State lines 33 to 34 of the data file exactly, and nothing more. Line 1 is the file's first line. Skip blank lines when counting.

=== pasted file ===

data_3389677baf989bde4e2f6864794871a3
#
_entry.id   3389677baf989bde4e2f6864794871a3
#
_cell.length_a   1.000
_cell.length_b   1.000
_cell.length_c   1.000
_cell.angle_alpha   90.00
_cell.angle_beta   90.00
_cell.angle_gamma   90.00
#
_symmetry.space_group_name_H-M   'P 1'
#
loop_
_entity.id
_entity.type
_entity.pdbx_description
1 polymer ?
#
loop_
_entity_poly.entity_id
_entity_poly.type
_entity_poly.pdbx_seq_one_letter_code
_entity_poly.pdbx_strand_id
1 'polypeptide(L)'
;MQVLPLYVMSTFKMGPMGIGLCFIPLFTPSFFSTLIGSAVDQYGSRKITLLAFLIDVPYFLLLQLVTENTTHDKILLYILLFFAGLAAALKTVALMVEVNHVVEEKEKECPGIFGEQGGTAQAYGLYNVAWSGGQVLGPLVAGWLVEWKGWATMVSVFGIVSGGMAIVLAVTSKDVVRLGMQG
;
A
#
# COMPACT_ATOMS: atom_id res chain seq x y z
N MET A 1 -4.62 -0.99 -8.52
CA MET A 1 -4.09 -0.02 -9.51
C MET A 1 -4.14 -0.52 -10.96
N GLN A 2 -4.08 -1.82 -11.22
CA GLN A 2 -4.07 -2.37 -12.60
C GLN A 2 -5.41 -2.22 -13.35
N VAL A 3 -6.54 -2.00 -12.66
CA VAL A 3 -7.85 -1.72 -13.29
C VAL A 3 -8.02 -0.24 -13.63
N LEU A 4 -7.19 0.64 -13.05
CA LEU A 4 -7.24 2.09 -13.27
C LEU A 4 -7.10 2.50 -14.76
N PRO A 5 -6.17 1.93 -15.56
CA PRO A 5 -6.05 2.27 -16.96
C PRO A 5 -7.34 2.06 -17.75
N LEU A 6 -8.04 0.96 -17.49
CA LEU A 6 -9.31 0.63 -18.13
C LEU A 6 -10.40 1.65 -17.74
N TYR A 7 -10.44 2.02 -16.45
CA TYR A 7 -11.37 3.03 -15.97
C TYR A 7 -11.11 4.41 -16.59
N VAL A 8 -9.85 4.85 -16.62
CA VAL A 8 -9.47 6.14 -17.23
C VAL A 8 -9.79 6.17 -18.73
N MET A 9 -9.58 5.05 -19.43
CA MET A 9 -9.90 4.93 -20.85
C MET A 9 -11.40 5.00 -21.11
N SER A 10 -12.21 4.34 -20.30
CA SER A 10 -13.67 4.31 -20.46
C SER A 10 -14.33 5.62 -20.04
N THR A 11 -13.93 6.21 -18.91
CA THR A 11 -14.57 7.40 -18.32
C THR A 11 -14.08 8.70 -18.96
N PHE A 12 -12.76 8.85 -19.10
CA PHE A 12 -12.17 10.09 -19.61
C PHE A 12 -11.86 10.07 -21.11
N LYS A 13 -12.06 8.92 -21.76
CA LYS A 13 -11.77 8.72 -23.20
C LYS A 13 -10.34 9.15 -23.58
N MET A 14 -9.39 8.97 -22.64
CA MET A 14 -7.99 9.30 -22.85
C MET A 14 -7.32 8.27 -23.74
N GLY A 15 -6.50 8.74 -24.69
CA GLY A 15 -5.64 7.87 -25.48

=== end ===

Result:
C MET A 1 -4.14 -0.52 -10.96
N GLN A 2 -4.08 -1.82 -11.22